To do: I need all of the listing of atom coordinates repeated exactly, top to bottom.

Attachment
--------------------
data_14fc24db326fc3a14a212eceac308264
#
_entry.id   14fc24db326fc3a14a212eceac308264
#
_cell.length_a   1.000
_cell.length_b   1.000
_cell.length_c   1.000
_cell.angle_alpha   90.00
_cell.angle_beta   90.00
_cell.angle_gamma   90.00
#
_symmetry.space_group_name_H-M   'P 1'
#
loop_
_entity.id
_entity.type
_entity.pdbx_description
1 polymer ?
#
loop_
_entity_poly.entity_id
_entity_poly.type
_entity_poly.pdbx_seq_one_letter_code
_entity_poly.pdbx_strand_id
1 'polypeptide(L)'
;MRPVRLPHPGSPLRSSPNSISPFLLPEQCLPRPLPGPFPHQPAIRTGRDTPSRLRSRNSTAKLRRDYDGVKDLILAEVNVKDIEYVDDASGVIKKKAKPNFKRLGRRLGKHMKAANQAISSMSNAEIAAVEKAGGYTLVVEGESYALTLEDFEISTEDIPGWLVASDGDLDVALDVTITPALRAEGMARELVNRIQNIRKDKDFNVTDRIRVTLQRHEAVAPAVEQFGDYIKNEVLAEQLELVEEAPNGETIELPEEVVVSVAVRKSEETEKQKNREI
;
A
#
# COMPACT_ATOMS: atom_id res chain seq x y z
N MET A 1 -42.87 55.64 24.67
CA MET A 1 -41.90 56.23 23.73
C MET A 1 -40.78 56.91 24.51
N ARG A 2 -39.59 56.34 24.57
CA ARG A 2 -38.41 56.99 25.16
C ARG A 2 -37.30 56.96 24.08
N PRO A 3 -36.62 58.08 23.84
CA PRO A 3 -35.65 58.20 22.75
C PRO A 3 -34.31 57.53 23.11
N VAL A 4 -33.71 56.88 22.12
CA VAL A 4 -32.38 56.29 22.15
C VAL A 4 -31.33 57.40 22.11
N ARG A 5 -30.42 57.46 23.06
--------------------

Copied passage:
data_14fc24db326fc3a14a212eceac308264
#
_entry.id   14fc24db326fc3a14a212eceac308264
#
_cell.length_a   1.000
_cell.length_b   1.000
_cell.length_c   1.000
_cell.angle_alpha   90.00
_cell.angle_beta   90.00
_cell.angle_gamma   90.00
#
_symmetry.space_group_name_H-M   'P 1'
#
loop_
_entity.id
_entity.type
_entity.pdbx_description
1 polymer ?
#
loop_
_entity_poly.entity_id
_entity_poly.type
_entity_poly.pdbx_seq_one_letter_code
_entity_poly.pdbx_strand_id
1 'polypeptide(L)'
;MRPVRLPHPGSPLRSSPNSISPFLLPEQCLPRPLPGPFPHQPAIRTGRDTPSRLRSRNSTAKLRRDYDGVKDLILAEVNVKDIEYVDDASGVIKKKAKPNFKRLGRRLGKHMKAANQAISSMSNAEIAAVEKAGGYTLVVEGESYALTLEDFEISTEDIPGWLVASDGDLDVALDVTITPALRAEGMARELVNRIQNIRKDKDFNVTDRIRVTLQRHEAVAPAVEQFGDYIKNEVLAEQLELVEEAPNGETIELPEEVVVSVAVRKSEETEKQKNREI
;
A
#
# COMPACT_ATOMS: atom_id res chain seq x y z
N MET A 1 -42.87 55.64 24.67
CA MET A 1 -41.90 56.23 23.73
C MET A 1 -40.78 56.91 24.51
N ARG A 2 -39.59 56.34 24.57
CA ARG A 2 -38.41 56.99 25.16
C ARG A 2 -37.30 56.96 24.08
N PRO A 3 -36.62 58.08 23.84
CA PRO A 3 -35.65 58.20 22.75
C PRO A 3 -34.31 57.53 23.11
N VAL A 4 -33.71 56.88 22.12
CA VAL A 4 -32.38 56.29 22.15
C VAL A 4 -31.33 57.40 22.11
N ARG A 5 -30.42 57.46 23.06